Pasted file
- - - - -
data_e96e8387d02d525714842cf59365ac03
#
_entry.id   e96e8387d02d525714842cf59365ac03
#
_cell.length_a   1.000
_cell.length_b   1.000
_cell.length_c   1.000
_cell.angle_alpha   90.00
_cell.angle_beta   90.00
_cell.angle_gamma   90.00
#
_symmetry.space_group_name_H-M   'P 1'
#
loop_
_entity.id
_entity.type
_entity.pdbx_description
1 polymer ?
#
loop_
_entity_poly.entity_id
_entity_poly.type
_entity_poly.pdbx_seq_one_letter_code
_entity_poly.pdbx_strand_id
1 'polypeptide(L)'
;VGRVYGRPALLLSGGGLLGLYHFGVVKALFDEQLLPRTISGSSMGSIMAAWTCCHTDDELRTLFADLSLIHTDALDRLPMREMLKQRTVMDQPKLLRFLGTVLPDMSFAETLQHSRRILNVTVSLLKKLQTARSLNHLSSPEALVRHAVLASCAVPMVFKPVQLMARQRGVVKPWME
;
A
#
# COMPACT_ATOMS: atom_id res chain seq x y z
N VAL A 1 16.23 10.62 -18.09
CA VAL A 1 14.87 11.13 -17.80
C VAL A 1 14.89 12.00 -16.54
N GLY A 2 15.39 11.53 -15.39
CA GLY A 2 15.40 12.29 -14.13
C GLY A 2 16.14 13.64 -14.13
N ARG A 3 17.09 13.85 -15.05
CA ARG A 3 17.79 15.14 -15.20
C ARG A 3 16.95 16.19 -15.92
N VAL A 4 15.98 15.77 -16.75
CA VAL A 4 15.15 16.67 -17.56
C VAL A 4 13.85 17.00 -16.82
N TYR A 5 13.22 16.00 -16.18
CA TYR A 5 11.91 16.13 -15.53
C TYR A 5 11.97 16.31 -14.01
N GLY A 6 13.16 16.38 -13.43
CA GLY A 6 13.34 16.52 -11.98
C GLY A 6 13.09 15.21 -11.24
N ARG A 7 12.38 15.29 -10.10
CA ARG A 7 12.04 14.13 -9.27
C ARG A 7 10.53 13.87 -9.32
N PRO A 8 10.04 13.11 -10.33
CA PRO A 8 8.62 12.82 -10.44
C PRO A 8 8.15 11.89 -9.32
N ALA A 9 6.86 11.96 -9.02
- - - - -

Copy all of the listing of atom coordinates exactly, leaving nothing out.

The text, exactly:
data_e96e8387d02d525714842cf59365ac03
#
_entry.id   e96e8387d02d525714842cf59365ac03
#
_cell.length_a   1.000
_cell.length_b   1.000
_cell.length_c   1.000
_cell.angle_alpha   90.00
_cell.angle_beta   90.00
_cell.angle_gamma   90.00
#
_symmetry.space_group_name_H-M   'P 1'
#
loop_
_entity.id
_entity.type
_entity.pdbx_description
1 polymer ?
#
loop_
_entity_poly.entity_id
_entity_poly.type
_entity_poly.pdbx_seq_one_letter_code
_entity_poly.pdbx_strand_id
1 'polypeptide(L)'
;VGRVYGRPALLLSGGGLLGLYHFGVVKALFDEQLLPRTISGSSMGSIMAAWTCCHTDDELRTLFADLSLIHTDALDRLPMREMLKQRTVMDQPKLLRFLGTVLPDMSFAETLQHSRRILNVTVSLLKKLQTARSLNHLSSPEALVRHAVLASCAVPMVFKPVQLMARQRGVVKPWME
;
A
#
# COMPACT_ATOMS: atom_id res chain seq x y z
N VAL A 1 16.23 10.62 -18.09
CA VAL A 1 14.87 11.13 -17.80
C VAL A 1 14.89 12.00 -16.54
N GLY A 2 15.39 11.53 -15.39
CA GLY A 2 15.40 12.29 -14.13
C GLY A 2 16.14 13.64 -14.13
N ARG A 3 17.09 13.85 -15.05
CA ARG A 3 17.79 15.14 -15.20
C ARG A 3 16.95 16.19 -15.92
N VAL A 4 15.98 15.77 -16.75
CA VAL A 4 15.15 16.67 -17.56
C VAL A 4 13.85 17.00 -16.82
N TYR A 5 13.22 16.00 -16.18
CA TYR A 5 11.91 16.13 -15.53
C TYR A 5 11.97 16.31 -14.01
N GLY A 6 13.16 16.38 -13.43
CA GLY A 6 13.34 16.52 -11.98
C GLY A 6 13.09 15.21 -11.24
N ARG A 7 12.38 15.29 -10.10
CA ARG A 7 12.04 14.13 -9.27
C ARG A 7 10.53 13.87 -9.32
N PRO A 8 10.04 13.11 -10.33
CA PRO A 8 8.62 12.82 -10.44
C PRO A 8 8.15 11.89 -9.32
N ALA A 9 6.86 11.96 -9.02